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Washington, DC, United States
"How far can you think?"
I've been a closet innovator for a long time in the bureaucratic environment of federal government. In these institutions innovation happens in spite of the organization rather than because of it. I have had the good fortune to work with some of the world's best innovators in trying to flip this around, and am still working at it!
Many try to continue to interact via conversation even when it no longer is possible. I was amazed recently to watch dementia patients entertained through karaoke accompanied by words displayed on a screen, which I'd have never thought of. I think through experimentation, we could more often find things that seem to resonate beyond spoken language.
"PHA is naturally occurring, compostable, and naturally degrades in marine and terrestrial ecosystems." As I scanned this idea, I had mixed reactions. As a non-chemist, I want to know exactly where this material comes from and what happens to it when it degrades. The quote here sounds good, but it's not compelling if I don't know for certain that it's as benign as advertised. If you said it comes from corn husks and turns into natural fertilizer, that would be more compelling.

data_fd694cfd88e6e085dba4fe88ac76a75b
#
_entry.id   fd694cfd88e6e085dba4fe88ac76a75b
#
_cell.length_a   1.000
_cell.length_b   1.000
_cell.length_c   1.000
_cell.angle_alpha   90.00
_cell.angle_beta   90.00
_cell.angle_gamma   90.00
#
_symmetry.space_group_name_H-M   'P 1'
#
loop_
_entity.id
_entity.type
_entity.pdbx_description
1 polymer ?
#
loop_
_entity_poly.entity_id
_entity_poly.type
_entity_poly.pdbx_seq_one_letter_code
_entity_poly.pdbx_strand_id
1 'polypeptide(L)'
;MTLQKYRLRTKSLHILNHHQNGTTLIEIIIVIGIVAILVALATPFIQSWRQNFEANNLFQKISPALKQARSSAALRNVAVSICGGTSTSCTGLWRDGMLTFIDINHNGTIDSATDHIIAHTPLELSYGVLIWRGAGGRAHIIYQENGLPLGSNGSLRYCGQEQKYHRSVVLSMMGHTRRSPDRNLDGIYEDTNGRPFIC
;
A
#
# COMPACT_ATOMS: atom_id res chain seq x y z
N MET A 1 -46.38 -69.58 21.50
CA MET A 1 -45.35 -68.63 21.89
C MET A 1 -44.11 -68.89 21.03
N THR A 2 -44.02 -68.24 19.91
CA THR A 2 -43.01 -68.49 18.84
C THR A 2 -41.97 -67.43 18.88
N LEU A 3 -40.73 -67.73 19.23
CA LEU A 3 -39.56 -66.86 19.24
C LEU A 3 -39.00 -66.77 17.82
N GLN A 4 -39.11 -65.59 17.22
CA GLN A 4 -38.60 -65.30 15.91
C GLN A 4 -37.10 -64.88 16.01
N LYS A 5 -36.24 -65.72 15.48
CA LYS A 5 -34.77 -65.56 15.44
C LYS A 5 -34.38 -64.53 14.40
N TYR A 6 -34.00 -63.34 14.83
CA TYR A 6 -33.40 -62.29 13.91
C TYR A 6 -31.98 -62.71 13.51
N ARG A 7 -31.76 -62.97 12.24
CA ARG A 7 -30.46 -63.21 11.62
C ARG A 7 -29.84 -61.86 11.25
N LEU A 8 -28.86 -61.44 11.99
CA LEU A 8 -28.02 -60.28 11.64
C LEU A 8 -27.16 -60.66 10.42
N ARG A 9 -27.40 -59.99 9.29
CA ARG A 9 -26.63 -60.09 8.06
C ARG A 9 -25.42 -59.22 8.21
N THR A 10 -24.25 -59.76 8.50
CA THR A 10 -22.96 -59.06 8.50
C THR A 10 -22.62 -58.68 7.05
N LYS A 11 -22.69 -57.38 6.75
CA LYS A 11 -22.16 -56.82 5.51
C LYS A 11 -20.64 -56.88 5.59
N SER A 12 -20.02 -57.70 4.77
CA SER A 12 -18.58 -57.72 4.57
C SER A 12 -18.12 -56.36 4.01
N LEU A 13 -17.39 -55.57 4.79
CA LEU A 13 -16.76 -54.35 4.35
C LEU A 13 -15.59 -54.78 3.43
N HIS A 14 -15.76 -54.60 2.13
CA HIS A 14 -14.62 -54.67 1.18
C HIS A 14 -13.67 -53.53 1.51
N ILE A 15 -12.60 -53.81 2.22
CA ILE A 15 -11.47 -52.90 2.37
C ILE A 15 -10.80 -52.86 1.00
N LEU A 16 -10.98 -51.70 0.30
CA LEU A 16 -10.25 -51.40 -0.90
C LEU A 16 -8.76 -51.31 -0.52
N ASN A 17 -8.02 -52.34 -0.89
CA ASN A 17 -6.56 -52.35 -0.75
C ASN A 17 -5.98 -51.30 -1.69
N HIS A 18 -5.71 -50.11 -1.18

Regarding using less packaging, it's not necessarily the solution people imagine. When using the sleeves on paper coffee cups, I usually have to use two of them to keep from burning my fingers. Economizing past a certain point can backfire. Reducing the plastic in bottled water may be perpetuating a problem rather than addressing it directly. Glass, aluminum, paper. Rather than struggling to make plastics workable, we really ought to pursue solutions we know will work.